COURSE GOALS: The principle objectives of the course Classical Mechanics 1 are the introduction of fundamental laws and methods of classical mechanics, further development of acquired mathematical skills and their applications to selected physical problems, and the preparation of students for more advanced courses in theoretical physics.
LEARNING OUTCOMES AT THE LEVEL OF THE PROGRAMME:
1. KNOWLEDGE AND UNDERSTANDING
1.1. demonstrate a thorough knowledge and understanding of the fundamental laws of classical and modern physics;
1.2. demonstrate a thorough knowledge and understanding of the most important physics theories (logical and mathematical structure, experimental support, described physical phenomena);
2. APPLYING KNOWLEDGE AND UNDERSTANDING
2.1. identify and describe important aspects of a particular physical phenomenon or problem;
2.2. recognize and follow the logic of arguments, evaluate the adequacy of arguments and construct well supported arguments;
2.3. use mathematical methods to solve standard physics problems;
4. COMMUNICATION SKILLS
4.3. present their own research results at education or scientific meetings;
4.4. use the written and oral English language communication skills that are essential for pursuing a career in physics and education;
5. LEARNING SKILLS
5.1. search for and use professional literature as well as any other sources of relevant information;
LEARNING OUTCOMES SPECIFIC FOR THE COURSE:
Upon completing the course Classical mechanics 2, students will be able:
* to derive the equation of motion for a particle in a noninertial system, analyze the effects of noninertial forces, in particular the influence of the Coriolis force on the motion of a particle close to the surface of the Earth;
* to determine the points of equilibrium for a system with an arbitrary number of degrees of freedom, examine their stability and linearize the equations of motion for stable equilibrium points;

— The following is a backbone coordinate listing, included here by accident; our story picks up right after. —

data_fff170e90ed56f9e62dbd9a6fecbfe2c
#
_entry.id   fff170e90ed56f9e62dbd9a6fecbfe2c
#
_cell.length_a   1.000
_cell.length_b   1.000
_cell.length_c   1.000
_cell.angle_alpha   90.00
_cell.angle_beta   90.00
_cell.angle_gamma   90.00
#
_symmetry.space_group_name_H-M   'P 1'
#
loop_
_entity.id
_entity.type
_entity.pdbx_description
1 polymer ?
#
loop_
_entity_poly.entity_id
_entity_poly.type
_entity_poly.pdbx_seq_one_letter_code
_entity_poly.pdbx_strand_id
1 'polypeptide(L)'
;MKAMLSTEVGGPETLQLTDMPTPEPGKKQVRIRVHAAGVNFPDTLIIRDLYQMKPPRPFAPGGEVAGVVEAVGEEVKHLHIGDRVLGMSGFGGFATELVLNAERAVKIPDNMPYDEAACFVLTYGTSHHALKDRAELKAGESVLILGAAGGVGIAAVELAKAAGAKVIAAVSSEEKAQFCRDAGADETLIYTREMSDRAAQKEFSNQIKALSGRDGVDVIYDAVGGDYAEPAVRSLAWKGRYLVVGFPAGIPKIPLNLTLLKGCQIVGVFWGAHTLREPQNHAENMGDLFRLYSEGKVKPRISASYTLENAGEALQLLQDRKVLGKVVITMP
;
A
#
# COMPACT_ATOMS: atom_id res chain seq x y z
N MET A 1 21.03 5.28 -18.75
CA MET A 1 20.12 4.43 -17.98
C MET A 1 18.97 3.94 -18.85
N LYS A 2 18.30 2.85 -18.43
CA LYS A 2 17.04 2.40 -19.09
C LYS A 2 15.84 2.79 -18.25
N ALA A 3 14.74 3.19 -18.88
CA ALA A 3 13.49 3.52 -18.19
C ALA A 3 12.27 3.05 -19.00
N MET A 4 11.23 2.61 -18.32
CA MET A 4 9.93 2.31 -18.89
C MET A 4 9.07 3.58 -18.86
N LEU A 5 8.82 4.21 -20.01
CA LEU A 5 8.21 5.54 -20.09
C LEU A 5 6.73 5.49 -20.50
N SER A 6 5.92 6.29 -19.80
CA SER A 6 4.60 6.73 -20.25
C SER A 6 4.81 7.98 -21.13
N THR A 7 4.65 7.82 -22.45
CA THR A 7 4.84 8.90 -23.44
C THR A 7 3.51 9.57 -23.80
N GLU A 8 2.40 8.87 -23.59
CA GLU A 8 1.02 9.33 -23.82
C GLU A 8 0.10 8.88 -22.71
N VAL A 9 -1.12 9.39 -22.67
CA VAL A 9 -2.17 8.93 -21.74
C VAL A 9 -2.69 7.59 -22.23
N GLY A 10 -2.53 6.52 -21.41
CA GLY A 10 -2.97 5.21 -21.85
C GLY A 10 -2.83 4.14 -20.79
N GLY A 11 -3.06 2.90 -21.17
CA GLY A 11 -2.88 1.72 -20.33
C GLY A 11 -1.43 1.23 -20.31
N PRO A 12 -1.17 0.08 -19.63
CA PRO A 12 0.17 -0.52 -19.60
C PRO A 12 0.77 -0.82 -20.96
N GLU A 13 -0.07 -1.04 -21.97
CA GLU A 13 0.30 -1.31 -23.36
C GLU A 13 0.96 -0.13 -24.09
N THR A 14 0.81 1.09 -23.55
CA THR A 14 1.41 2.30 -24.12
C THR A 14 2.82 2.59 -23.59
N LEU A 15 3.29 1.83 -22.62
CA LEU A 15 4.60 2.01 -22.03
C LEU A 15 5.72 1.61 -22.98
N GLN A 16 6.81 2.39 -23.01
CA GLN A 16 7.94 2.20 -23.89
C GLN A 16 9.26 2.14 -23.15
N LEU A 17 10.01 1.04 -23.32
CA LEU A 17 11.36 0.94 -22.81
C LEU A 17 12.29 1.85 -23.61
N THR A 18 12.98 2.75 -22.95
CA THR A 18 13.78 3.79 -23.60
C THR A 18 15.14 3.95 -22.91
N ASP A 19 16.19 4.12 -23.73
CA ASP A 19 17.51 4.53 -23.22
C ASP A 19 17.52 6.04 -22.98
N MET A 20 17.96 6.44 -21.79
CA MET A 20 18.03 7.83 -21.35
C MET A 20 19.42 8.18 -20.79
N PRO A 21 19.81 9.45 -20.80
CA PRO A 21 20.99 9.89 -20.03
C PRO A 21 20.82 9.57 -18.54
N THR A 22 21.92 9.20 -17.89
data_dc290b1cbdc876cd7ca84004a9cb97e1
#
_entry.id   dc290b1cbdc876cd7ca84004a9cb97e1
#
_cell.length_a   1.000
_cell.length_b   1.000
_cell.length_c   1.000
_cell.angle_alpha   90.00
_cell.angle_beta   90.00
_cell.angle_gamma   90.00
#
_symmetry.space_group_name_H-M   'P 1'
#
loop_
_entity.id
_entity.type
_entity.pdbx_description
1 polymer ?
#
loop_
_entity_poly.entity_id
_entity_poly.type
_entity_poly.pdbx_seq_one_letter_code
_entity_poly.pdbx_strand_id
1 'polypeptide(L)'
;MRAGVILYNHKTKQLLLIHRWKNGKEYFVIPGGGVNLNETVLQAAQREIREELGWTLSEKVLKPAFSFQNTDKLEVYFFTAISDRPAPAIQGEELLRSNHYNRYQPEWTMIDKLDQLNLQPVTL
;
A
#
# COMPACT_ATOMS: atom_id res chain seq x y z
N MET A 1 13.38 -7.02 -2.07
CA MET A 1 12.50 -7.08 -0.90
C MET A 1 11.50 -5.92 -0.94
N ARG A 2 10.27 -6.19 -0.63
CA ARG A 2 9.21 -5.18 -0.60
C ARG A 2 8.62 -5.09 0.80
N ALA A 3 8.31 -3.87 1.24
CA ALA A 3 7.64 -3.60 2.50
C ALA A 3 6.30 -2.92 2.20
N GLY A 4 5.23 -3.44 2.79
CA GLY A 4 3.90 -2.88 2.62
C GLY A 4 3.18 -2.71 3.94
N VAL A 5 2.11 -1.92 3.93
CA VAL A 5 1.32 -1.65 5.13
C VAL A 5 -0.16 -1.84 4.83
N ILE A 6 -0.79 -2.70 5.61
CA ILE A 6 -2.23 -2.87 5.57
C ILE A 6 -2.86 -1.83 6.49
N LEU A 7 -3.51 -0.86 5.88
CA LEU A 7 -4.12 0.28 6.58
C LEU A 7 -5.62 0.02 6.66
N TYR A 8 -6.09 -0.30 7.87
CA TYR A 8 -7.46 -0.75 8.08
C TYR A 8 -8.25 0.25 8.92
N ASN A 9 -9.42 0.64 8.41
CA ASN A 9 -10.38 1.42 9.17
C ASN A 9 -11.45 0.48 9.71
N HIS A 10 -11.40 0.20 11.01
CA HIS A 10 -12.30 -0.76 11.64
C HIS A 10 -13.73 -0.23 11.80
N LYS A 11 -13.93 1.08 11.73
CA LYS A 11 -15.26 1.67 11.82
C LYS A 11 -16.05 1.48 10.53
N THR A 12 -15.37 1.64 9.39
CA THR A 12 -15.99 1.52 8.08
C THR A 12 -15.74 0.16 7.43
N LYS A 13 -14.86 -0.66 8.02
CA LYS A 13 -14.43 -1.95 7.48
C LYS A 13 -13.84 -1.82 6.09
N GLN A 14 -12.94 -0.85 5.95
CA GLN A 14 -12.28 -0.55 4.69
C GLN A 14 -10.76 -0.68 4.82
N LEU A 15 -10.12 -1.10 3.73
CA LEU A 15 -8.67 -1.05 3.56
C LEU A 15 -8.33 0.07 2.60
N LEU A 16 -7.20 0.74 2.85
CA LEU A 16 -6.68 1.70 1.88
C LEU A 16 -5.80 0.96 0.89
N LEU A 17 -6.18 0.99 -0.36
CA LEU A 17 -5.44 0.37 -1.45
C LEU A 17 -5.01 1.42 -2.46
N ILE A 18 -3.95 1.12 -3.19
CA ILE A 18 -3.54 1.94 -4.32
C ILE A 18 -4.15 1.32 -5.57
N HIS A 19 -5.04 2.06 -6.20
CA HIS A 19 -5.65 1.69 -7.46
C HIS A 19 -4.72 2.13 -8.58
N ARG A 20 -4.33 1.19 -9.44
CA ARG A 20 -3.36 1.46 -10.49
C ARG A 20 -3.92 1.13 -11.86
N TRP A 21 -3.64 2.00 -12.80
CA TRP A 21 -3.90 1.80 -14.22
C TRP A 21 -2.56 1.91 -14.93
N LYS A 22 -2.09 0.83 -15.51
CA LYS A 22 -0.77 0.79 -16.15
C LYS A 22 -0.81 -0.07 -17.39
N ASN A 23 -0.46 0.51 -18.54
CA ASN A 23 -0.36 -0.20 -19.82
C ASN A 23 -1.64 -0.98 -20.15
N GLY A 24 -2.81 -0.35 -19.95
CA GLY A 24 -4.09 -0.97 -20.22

* to determine the normal modes for a system of coupled harmonic oscillators, describe the vibrations of molecules, in particular those with two and three atoms, analyzing the vibrational modes in one and two atomic 1D crystal lattice.
* to formulate the variational principle, derive Euler-Lagrange equations and apply them to various physical systems, including those with forces of constraints;
* to formulate the D'Alambert's principle and apply it to problems of static equilibrium;
* to discuss Hamilton's formulation of classical mechanics, explain the concept of the phase space and sketch the phase portrait of an arbitrary conservative system with one degree of freedom;
* to understand the concepts of old quantum theory and (phase space quantization).
* to discuss the Hamilton-Jacobi formulation of classical mechanics, construct global constants of motion by separating Hamilton-Jacobi equation and derive the Schrödinger's equation by using the analogy between geometrical and physical optics;
* Motion in a non-inertial frame of reference. The effects of the Coriolis force. Example: a particle falling freely close to the surface of the Earth.
* Oscillations of systems with more than one degree of freedom. Normal modes of oscillations.
* Vibrations of molecules and 1D one and two atomic crystal lattice.
* Variational principle. Lagrange's formulation of classical mechanics. Systems with constraints.
* D'Alambert's principle and conditions for static equilibrium.
* Hamilton's formulation of classical mechanics. Phase space.
* Old quantum theory and quantization of the harmonic oscillator
* Hamilton-Jacobi formulation of classical mechanics. Hamilton-Jacobi equation.
* Geometrical interpretation of the Hamilton-Jacobi function, relation to the geometrical optics. Connections with quantum mechanics.
REQUIREMENTS FOR STUDENTS:
Students are required to regularly attend classes, participate actively in solving problems and solve homework. Furthermore, students are required to pass two written examinations during the semester.
GRADING AND ASSESSING THE WORK OF STUDENTS:
At the end of the course a written and oral examination is held for students who have successfully completed the requirements of the course.
- Murray R. Spiegel, ''Theory and problems of Theoretical Mechanics'', Schaum's outline series.
- Skripta: T. Nikšić, ''Klasicna mehanika 2'', online
- H. Goldstein, C. P. Poole, J. L. Safko (2001), ''Classical Mechanics'' (3rd edition ed.). Addison-wesley.